Your Nintendo Switch Still Won't Back Up Your Save Files Anytime Soon

Users have complained about the Switch's lack of any cloud-saving mechanism ever since the console launched early March, and Nintendo of America's president, Reggie Fils-Aimé, says that's a concern the company has been working on.

In all fairness, those players do have something to be up in arms about. Suppose a player accidentally breaks the Switch or some ill person steals it, all that 70 hours spent in Legend of Zelda: Breath of the Wild is gone. Poof. Users can say that for any type of game, too.

Nintendo Switch: Where's Cloud Saving?

Fortunately, Nintendo could use a saving grace, one which its competitors Sony and Microsoft have been using for some time now — Cloud saving. If someone steals or break the console, saved files are securely stored up in the cloud and ready to be accessed once the user gets a new Switch. However, this is Nintendo, and its decisions are often baffling. A flagship console that can't push save files to the cloud in 2017 is one of those baffling decisions.

At the end of March, a disappointed Switch owner fumed via Twitter when Nintendo sent back his Switch after repairs. Not only had Nintendo wiped his Breath of the Wild progress, the company had not included an apology whatsoever.

We Need To Do This In A Way That Makes Sense: Reggie Fils-Aimé

Why hasn't Nintendo designed the Switch in a way that players' game progress won't simply go down the drain when the device somehow breaks?

In an interview with Mashable, Fils-Aimé said that Nintendo's primary focus is to make a "stellar game-playing device."

"In driving that focus there were elements that we knew needed to come later. Like Nintendo Switch Online. Like other services — the Netflix and Amazon Primes of the world. With that as background, we are keenly aware of all of the things that consumers are asking for."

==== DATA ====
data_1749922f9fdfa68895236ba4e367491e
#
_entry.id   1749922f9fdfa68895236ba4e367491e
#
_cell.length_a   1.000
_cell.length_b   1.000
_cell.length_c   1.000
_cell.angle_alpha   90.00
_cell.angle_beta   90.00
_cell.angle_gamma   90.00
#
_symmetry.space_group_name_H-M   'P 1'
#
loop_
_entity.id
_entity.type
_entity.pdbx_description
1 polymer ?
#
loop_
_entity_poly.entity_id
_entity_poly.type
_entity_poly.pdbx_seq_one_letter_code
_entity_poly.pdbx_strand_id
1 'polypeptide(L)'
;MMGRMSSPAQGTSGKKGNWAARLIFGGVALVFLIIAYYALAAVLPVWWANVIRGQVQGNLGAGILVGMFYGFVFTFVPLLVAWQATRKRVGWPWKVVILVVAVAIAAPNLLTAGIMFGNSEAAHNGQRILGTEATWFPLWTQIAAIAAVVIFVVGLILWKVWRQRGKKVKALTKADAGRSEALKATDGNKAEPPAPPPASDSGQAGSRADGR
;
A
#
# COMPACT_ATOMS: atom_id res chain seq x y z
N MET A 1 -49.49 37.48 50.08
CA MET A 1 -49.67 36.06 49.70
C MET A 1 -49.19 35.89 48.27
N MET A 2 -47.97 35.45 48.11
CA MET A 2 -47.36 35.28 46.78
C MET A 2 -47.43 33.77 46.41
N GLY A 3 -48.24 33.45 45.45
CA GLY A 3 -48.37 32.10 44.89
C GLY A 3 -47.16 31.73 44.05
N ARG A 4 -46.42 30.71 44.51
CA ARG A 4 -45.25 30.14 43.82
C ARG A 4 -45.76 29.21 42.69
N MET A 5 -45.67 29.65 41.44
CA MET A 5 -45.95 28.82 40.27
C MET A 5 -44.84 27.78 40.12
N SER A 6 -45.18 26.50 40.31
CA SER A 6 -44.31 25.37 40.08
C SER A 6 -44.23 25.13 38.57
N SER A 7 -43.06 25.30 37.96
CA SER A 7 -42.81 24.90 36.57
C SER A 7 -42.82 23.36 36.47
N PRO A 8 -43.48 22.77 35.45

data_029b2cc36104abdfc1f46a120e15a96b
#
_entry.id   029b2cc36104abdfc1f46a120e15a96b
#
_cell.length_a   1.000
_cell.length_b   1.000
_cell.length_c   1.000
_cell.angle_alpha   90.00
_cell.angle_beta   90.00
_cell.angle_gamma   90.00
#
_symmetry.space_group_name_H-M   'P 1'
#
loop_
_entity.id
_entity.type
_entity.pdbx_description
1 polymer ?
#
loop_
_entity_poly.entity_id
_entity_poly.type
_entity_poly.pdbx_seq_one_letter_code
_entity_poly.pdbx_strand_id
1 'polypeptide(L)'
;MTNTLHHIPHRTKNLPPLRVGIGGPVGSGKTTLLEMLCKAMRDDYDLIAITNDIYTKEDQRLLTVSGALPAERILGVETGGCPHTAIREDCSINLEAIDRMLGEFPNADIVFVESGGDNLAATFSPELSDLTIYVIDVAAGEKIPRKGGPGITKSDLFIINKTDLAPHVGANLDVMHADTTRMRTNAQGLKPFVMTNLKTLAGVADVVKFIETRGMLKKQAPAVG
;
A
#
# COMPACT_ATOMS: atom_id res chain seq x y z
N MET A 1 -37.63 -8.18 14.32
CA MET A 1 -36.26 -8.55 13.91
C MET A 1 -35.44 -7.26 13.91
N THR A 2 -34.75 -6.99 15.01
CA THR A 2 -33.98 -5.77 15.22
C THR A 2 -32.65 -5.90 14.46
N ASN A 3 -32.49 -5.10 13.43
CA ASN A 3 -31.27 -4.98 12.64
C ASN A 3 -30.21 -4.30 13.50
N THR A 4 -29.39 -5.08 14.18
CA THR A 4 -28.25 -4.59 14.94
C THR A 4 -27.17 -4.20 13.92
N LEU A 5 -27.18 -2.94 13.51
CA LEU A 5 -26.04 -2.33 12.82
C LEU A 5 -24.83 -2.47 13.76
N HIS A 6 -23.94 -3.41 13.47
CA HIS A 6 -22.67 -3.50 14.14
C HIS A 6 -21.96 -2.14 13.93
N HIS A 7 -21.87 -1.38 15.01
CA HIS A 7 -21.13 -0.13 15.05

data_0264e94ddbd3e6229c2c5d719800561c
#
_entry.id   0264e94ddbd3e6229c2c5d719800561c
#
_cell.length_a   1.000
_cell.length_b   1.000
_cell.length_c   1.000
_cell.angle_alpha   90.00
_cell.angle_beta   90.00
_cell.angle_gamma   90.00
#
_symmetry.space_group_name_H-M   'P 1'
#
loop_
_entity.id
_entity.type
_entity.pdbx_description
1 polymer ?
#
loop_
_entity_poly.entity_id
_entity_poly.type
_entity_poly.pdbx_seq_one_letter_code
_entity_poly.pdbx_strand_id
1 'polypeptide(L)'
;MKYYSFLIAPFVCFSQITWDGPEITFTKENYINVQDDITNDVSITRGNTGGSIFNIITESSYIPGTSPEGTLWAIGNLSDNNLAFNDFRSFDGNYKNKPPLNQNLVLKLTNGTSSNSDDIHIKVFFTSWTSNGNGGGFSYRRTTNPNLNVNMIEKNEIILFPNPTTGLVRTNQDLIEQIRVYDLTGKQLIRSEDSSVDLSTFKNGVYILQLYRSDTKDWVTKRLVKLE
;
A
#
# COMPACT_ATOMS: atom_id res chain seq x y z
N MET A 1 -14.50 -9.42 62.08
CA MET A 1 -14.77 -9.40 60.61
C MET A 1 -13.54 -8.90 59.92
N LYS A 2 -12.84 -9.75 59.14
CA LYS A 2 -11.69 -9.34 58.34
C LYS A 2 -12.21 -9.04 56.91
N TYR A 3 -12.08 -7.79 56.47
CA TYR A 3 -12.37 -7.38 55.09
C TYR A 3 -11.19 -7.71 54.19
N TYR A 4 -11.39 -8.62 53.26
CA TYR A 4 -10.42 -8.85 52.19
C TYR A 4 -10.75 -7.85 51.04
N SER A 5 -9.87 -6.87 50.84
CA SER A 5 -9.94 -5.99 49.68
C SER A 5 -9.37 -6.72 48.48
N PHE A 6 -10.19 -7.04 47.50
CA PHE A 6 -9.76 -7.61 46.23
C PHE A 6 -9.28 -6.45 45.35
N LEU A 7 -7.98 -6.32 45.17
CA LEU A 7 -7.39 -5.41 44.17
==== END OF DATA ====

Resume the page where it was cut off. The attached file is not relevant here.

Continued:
From a gamer's perspective, Fils-Aimé said he understands the concerns over losing precious save data. But the company is still deciding how it can implement a file management system that "makes sense" for both Nintendo and consumers.

When asked if this notional file management system involves the ability to store save files in the cloud, Nintendo appears to be most concerned about how that mechanic could open up the Switch to piracy.

"It's everything from not only how is it going to work but it's also how we do this in a way that doesn't lend itself to piracy or systems or our core software infrastructure that can be modded or hacked," he said.

So, there you have it. Basically, Nintendo has been listening to the outcry over the Switch's lack of cloud saving, or any firm file management system that'll assure players can have access to their progress on certain games should their Switch be damaged or stolen. But it doesn't quite know yet how to do it in a way that won't leave the Switch vulnerable to piracy hacks.

As the Switch becomes more and more popular, Nintendo certainly needs to sort out the console's shortcomings, including cloud saves, the lack of any information regarding virtual console, and whether it'll ever support Bluetooth headsets in the future. Sure, at the end of the day, it's all about the games. But a console that just works surely wouldn't hurt, too.

Nintendo E3 2017

Nintendo recently revealed a number of titles headed to the Switch, including a new Yoshi platformer, a new Kirby game, a core RPG Pokémon title, and Metroid Prime 4. A Destructoid poll suggests Nintendo won E3, surpassing presentations by Sony, Microsoft, Ubisoft, and more.

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